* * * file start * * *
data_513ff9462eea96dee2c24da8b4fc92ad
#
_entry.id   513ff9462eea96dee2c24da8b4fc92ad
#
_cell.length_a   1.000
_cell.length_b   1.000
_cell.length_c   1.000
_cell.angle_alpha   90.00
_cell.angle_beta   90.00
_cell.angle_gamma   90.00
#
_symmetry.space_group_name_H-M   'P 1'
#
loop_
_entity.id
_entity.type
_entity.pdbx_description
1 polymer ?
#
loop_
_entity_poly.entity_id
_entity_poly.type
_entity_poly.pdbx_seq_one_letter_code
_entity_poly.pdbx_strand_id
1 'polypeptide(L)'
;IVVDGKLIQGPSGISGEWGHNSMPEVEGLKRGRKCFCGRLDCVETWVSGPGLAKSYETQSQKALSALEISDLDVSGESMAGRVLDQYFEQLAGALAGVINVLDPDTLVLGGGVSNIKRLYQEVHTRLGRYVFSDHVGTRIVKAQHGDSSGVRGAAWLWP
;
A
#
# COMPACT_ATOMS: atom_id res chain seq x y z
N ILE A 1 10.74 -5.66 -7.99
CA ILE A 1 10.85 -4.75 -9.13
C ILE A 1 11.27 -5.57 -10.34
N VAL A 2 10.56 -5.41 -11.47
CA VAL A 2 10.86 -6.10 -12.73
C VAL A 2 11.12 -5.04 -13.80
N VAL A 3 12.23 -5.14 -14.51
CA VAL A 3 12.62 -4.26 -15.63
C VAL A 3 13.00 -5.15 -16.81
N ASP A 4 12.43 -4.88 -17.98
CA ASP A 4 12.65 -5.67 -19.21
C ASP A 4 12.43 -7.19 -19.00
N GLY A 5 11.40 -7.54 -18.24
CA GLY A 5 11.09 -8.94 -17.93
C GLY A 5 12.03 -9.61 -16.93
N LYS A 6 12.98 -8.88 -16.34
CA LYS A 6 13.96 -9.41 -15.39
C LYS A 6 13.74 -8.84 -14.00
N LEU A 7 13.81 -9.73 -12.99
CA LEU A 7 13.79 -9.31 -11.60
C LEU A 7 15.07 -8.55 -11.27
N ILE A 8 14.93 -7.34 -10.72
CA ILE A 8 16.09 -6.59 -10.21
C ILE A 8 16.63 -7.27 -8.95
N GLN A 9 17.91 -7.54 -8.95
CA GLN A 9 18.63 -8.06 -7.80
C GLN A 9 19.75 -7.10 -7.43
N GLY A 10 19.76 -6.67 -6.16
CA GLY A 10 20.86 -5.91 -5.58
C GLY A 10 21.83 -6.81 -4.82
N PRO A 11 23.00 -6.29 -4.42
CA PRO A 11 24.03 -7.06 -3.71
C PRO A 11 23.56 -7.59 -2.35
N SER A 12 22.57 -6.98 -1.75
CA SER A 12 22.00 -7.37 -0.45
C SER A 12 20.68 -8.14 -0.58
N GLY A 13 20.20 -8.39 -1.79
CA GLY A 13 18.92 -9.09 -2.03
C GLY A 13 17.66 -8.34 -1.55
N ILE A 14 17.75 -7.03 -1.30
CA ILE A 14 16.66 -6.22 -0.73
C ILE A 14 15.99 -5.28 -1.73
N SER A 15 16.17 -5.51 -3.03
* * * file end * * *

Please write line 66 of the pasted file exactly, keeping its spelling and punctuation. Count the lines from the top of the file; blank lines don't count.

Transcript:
C SER A 12 20.68 -8.14 -0.58